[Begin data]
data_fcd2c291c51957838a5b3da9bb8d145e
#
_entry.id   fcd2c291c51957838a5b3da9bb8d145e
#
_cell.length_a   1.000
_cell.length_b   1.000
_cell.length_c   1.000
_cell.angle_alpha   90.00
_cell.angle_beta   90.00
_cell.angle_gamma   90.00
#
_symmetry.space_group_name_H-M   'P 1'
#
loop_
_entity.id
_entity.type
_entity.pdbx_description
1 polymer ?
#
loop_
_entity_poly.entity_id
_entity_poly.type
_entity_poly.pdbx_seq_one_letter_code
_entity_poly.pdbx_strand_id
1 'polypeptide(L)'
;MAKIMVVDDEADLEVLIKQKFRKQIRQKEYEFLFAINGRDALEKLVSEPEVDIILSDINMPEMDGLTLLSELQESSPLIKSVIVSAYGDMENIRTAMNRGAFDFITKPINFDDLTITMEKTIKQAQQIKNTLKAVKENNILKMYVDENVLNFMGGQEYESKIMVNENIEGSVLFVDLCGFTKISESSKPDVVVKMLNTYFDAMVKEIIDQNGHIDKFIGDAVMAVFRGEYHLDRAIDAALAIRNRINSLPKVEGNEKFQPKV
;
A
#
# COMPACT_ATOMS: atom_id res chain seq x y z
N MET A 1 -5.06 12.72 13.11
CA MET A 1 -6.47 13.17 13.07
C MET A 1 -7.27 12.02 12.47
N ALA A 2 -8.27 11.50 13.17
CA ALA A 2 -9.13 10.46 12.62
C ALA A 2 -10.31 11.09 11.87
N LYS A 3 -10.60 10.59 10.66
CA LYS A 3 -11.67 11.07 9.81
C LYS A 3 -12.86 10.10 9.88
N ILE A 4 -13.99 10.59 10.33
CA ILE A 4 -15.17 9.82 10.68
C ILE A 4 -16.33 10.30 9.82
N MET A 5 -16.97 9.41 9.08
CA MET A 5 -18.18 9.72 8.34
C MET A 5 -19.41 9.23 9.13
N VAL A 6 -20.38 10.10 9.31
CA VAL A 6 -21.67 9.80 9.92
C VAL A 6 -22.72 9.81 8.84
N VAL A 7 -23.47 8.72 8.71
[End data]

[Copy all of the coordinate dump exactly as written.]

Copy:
data_fcd2c291c51957838a5b3da9bb8d145e
#
_entry.id   fcd2c291c51957838a5b3da9bb8d145e
#
_cell.length_a   1.000
_cell.length_b   1.000
_cell.length_c   1.000
_cell.angle_alpha   90.00
_cell.angle_beta   90.00
_cell.angle_gamma   90.00
#
_symmetry.space_group_name_H-M   'P 1'
#
loop_
_entity.id
_entity.type
_entity.pdbx_description
1 polymer ?
#
loop_
_entity_poly.entity_id
_entity_poly.type
_entity_poly.pdbx_seq_one_letter_code
_entity_poly.pdbx_strand_id
1 'polypeptide(L)'
;MAKIMVVDDEADLEVLIKQKFRKQIRQKEYEFLFAINGRDALEKLVSEPEVDIILSDINMPEMDGLTLLSELQESSPLIKSVIVSAYGDMENIRTAMNRGAFDFITKPINFDDLTITMEKTIKQAQQIKNTLKAVKENNILKMYVDENVLNFMGGQEYESKIMVNENIEGSVLFVDLCGFTKISESSKPDVVVKMLNTYFDAMVKEIIDQNGHIDKFIGDAVMAVFRGEYHLDRAIDAALAIRNRINSLPKVEGNEKFQPKV
;
A
#
# COMPACT_ATOMS: atom_id res chain seq x y z
N MET A 1 -5.06 12.72 13.11
CA MET A 1 -6.47 13.17 13.07
C MET A 1 -7.27 12.02 12.47
N ALA A 2 -8.27 11.50 13.17
CA ALA A 2 -9.13 10.46 12.62
C ALA A 2 -10.31 11.09 11.87
N LYS A 3 -10.60 10.59 10.66
CA LYS A 3 -11.67 11.07 9.81
C LYS A 3 -12.86 10.10 9.88
N ILE A 4 -13.99 10.59 10.33
CA ILE A 4 -15.17 9.82 10.68
C ILE A 4 -16.33 10.30 9.82
N MET A 5 -16.97 9.41 9.08
CA MET A 5 -18.18 9.72 8.34
C MET A 5 -19.41 9.23 9.13
N VAL A 6 -20.38 10.10 9.31
CA VAL A 6 -21.67 9.80 9.92
C VAL A 6 -22.72 9.81 8.84
N VAL A 7 -23.47 8.72 8.71